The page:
Fresh Attempt To Halt Greek Political Crisis
Facing mounting market pressure, Greece has taken a fresh stab at ending its lingering political crisis after the leader of a far-left party that wants to tear up the country's bailout agreements pulled out of talks to form a coalition.
The breakdown inches the cash-strapped country closer to a repeat election next month.
It also punctuates growing fears that the political stalemate stifling Greece since the inconclusive May 6 polls, could precipitate the debt-laden country's exit from the euro.
Resisting repeated appeals by President Karolos Papoulias, Alexis Tsipras, the young, leader of the far-left Syriza group walked out of the crucial coalition talks on Sunday.
He also snubbed a follow-up invitation by the country's top citizen to return to the negotiating table on Monday.
"They don't want a coalition partner," the Syriza leader said after his pull out.
"They want a left alibi for a government set on pursuing austerity. We won't become accomplices to such a crime."
President Papoulias is now trying stitch together a power-sharing deal between a moderate leftist leader, Fotis Kouvelis of the Democratic Left, and the leaders of the conservative New Democracy and socialist Pasok parties.
The talks have ended for the day and will resume on Tuesday.
The latter two parties were the once-dominant political forces in Greece that took a brutal beating in the May 6 polls because of their support for strict fiscal austerity.
Banded together, the three parties could secure 168 seats in the country's 300-member parliament.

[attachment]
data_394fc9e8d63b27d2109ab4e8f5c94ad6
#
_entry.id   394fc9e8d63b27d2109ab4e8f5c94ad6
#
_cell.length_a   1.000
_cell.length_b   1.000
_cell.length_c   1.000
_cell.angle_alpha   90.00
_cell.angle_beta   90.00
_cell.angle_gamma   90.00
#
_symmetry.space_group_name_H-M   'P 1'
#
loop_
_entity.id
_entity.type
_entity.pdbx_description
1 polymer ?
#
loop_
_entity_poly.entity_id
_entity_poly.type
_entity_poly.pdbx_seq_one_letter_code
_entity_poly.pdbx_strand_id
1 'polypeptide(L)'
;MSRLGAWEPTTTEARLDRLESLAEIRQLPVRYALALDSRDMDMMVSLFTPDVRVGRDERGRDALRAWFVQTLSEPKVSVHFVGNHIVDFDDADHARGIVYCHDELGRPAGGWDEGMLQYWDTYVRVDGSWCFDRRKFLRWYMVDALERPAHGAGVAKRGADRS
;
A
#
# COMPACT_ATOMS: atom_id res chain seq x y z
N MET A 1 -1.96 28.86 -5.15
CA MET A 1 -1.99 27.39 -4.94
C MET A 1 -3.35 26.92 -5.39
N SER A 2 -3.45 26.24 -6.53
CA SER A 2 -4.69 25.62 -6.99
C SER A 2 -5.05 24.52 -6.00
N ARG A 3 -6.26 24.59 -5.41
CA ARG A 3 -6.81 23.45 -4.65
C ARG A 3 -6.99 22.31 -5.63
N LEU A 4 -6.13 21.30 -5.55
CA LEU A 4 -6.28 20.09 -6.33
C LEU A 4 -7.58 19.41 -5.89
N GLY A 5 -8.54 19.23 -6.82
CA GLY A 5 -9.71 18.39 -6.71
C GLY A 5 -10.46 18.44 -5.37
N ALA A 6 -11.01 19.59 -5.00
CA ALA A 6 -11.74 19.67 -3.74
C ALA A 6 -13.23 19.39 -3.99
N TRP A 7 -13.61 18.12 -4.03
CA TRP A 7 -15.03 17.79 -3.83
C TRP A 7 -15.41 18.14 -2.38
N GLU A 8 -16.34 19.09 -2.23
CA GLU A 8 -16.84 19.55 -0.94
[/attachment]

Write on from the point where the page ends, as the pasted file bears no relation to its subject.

But pundits and even politicians within those groupings question whether the coalition would be strong enough to push through added austerity measures, expected as early as June.
Should the president fail to broker an agreement, a repeat election will be held as soon as June 17.
But even then, Greece may be far from clear of further political chaos.
While 77% of Greeks support the country staying in the shared European currency, seven in 10 voters cast their ballots in favour of small, fringe anti-austerity groups, with Syriza mopping up most of the protest vote.
A flurry of polls published over the week showed Syriza was set to increase its support base, making it the country's biggest party with about 20% to 25% of the vote, far short of the 36% it needs to secure a parliamentary majority.
Financial markets are concerned and Greece's European lenders are running out of patience.
For the first time since the Greek crisis set in three years ago, European central banks have begun publicly talking about managing Greece's exit from the euro and a break-up of the 17-nation shared currency zone.
"I guess an amicable divorce - if that was ever needed - would be possible, but I would still regret it," Luc Coene, central bank governor of Belgium, told the Financial Times.
Patrick Honohan, Irish central bank governor, told a conference in Estonia at the weekend: "Things can happen that are not imagined in the treaties...
"Technically, it (a Greek exit) can be managed... It is not necessarily fatal, but it is not attractive."